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Asian Spine J. 2017 Jun;11(3):484-493. doi: 10.4184/asj.2017.11.3.484. Epub 2017 Jun 15.

Bisphosphonate's and Intermittent Parathyroid Hormone's Effect on Human Spinal Fusion: A Systematic Review of the Literature.

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1
Department of Orthopaedic Surgery, Keck School of Medicine of USC, Los Angeles, CA, USA.
2
Department of Orthopaedic Surgery, Hospital for Special Surgery, New York, NY, USA.
3
Department of Neurological Surgery, Keck School of Medicine of USC, Los Angeles, CA, USA.

Abstract

There has been a conscious effort to address osteoporosis in the aging population. As bisphosphonate and intermittent parathyroid hormone (PTH) therapy become more widely prescribed to treat osteoporosis, it is important to understand their effects on other physiologic processes, particularly the impact on spinal fusion. Despite early animal model studies and more recent clinical studies, the impact of these medications on spinal fusion is not fully understood. Previous animal studies suggest that bisphosphonate therapy resulted in inhibition of fusion mass with impeded maturity and an unknown effect on biomechanical strength. Prior animal studies demonstrate an improved fusion rate and fusion mass microstructure with the use of intermittent PTH. The purpose of this study was to determine if bisphosphonates and intermittent PTH treatment have impact on human spinal fusion. A systematic review of the literature published between 1980 and 2015 was conducted using major electronic databases. Studies reporting outcomes of human subjects undergoing 1, 2, or 3-level spinal fusion while receiving bisphosphonates and/or intermittent PTH treatment were included. The results of relevant human studies were analyzed for consensus on the effects of these medications in regards to spinal fusion. There were nine human studies evaluating the impact of these medications on spinal fusion. Improved fusion rates were noted in patients receiving bisphosphonates compared to control groups, and greater fusion rates in patients receiving PTH compared to control groups. Prior studies involving animal models found an improved fusion rate and fusion mass microstructure with the use of intermittent PTH. No significant complications were demonstrated in any study included in the analysis. Bisphosphonate use in humans may not be a deterrent to spinal fusion. Intermittent parathyroid use has shown early promise to increase fusion mass in both animal and human studies but further studies are needed to support routine use.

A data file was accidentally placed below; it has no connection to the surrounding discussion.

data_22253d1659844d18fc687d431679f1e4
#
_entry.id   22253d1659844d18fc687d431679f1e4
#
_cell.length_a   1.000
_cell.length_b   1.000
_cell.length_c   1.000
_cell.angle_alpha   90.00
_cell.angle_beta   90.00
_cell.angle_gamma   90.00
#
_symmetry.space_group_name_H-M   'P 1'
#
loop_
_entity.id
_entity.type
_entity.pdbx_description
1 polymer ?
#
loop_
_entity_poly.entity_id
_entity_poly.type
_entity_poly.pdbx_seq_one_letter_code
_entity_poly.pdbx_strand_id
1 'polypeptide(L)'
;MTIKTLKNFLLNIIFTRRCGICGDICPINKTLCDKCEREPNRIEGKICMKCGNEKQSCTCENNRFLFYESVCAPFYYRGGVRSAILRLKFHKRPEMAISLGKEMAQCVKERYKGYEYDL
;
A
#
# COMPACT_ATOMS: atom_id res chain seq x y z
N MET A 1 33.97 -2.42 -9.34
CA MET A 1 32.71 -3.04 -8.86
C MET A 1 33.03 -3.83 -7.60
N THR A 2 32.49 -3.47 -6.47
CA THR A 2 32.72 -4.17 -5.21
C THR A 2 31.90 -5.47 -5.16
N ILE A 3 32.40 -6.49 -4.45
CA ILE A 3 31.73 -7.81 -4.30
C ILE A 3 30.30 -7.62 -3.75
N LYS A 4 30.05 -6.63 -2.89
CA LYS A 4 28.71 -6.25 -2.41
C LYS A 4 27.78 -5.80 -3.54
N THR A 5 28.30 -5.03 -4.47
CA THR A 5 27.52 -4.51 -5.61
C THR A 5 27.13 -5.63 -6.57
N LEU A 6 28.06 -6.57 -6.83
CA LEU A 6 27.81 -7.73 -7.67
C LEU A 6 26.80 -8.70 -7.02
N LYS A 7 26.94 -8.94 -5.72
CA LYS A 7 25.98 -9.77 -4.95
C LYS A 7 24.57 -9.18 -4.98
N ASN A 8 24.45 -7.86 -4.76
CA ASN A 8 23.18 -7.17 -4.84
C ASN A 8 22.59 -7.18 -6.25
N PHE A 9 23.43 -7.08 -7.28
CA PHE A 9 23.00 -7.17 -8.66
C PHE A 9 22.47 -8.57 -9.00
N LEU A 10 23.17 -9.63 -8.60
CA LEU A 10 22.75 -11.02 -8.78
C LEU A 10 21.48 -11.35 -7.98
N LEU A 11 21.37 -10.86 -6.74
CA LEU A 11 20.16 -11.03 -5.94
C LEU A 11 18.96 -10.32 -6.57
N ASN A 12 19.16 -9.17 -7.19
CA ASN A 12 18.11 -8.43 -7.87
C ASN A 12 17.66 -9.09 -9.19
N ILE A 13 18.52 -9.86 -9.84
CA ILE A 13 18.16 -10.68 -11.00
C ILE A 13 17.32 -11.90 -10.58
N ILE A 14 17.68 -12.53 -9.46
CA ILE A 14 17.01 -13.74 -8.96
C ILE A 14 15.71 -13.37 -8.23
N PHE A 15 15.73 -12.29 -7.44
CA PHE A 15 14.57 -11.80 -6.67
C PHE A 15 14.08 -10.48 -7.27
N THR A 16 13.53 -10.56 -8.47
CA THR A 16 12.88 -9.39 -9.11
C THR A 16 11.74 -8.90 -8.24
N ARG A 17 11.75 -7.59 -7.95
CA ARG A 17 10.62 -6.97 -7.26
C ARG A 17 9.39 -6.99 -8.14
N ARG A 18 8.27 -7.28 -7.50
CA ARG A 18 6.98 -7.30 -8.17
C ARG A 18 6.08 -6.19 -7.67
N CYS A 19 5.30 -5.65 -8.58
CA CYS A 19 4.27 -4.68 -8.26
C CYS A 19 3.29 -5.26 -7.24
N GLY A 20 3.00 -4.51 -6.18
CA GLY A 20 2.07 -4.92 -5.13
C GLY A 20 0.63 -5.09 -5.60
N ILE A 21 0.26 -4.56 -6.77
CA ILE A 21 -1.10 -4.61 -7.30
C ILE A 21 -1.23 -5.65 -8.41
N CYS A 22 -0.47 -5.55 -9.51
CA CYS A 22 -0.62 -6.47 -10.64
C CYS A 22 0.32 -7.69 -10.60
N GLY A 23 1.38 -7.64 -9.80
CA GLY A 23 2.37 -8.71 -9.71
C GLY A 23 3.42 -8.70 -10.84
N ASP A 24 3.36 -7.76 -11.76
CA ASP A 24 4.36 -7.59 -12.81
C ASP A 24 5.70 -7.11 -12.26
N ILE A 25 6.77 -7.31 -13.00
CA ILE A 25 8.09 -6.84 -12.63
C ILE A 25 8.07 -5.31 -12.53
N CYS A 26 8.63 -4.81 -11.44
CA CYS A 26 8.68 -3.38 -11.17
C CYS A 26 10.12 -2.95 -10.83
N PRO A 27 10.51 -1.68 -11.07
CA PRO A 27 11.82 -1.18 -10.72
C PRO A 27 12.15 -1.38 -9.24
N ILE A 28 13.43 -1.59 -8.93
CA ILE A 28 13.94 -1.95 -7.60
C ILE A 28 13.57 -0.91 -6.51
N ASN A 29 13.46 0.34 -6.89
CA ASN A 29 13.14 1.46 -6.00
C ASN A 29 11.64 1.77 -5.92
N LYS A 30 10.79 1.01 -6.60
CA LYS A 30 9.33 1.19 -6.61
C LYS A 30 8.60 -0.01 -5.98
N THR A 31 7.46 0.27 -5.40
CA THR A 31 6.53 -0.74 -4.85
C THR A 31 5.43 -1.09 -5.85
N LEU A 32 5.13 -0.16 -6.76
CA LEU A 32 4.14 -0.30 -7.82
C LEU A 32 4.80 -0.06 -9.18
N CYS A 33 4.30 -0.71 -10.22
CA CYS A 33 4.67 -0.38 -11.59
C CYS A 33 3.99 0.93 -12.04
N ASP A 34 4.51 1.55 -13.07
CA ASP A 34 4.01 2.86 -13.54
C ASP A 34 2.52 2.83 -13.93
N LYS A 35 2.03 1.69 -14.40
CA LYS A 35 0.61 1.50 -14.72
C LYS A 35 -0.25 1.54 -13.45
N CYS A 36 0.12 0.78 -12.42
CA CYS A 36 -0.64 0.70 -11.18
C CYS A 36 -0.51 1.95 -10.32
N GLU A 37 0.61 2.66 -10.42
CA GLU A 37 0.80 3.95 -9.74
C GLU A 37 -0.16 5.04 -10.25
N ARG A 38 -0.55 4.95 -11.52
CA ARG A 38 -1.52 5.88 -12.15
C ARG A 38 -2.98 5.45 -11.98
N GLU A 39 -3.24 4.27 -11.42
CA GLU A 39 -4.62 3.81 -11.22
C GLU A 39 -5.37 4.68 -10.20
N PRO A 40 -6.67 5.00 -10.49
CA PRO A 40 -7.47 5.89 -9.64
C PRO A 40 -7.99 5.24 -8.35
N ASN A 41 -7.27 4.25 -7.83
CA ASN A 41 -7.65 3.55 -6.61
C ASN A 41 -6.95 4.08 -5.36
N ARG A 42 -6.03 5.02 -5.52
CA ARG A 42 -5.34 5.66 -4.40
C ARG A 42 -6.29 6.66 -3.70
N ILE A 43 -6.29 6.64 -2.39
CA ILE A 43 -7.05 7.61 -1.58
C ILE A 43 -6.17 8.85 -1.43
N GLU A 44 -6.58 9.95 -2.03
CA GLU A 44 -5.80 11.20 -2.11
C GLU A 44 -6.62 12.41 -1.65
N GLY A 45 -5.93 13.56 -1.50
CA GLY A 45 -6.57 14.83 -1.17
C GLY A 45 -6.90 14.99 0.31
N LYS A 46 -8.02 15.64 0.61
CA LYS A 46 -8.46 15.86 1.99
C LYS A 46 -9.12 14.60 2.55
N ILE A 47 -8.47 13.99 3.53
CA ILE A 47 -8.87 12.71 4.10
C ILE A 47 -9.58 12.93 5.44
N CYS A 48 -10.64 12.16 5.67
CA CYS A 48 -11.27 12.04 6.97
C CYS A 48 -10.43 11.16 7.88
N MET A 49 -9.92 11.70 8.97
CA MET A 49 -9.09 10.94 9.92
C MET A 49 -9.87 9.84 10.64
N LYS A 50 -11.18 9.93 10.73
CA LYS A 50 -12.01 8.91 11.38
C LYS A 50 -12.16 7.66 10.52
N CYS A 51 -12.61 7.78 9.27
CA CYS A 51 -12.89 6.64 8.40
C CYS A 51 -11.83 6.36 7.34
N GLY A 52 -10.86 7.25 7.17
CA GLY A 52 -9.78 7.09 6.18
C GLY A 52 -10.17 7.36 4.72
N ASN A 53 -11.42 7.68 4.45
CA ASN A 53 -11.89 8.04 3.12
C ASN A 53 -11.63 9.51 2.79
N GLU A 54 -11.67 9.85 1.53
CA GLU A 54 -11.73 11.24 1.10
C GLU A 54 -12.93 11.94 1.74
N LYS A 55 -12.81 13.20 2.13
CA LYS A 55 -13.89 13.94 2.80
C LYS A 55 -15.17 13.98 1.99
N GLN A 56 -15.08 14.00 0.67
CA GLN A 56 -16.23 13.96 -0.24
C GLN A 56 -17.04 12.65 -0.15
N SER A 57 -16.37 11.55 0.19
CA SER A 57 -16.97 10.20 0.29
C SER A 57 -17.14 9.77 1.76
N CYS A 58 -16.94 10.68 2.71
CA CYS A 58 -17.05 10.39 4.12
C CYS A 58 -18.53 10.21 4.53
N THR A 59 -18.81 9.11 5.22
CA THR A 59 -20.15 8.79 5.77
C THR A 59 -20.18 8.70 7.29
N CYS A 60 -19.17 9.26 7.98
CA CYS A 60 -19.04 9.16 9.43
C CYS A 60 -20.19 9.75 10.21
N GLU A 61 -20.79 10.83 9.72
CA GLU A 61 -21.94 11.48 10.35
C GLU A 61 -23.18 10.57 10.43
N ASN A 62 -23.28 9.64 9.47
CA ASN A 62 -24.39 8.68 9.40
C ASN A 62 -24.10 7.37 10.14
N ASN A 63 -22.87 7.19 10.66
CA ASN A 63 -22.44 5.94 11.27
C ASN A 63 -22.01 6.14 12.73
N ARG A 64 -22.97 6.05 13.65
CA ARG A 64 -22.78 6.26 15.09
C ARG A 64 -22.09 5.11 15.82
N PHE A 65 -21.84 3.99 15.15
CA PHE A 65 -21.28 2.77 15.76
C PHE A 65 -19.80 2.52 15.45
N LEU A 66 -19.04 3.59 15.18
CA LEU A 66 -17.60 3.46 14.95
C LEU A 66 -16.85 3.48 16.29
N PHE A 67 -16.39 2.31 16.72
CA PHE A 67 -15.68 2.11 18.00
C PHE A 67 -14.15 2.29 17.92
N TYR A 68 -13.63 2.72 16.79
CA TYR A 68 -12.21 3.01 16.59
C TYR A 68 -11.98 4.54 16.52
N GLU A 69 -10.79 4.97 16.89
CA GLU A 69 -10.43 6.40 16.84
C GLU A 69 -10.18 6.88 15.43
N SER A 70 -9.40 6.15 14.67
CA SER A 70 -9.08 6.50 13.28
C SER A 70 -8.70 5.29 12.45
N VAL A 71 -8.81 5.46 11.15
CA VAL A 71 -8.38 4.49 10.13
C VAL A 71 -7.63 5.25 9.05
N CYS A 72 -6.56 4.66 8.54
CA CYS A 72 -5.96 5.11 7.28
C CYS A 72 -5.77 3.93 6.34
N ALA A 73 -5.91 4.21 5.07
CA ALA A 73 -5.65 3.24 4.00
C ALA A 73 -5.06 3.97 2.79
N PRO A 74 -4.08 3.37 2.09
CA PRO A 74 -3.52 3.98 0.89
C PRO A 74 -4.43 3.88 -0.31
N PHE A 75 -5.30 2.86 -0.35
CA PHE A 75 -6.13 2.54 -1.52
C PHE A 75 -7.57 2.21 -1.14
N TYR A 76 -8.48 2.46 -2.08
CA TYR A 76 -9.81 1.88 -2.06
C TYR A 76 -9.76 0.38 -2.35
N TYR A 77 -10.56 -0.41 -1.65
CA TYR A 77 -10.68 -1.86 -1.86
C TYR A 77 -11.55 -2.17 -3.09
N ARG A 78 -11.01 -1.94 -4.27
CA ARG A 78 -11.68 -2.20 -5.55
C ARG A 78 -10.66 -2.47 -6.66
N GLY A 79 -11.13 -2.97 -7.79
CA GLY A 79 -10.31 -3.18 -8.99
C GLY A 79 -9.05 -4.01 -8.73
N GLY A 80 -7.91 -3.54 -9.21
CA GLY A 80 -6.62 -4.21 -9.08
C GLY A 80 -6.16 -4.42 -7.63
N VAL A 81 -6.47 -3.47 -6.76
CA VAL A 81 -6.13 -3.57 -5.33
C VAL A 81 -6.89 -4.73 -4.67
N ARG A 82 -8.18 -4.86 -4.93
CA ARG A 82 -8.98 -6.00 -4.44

KEYWORDS:

Bisphosphonates; Diphosphonates; Lumbar vertebrae; Parathyroid hormone; Spinal fusion

Conflict of interest statement

Conflict of Interest: No potential conflict of interest relevant to this article was reported.

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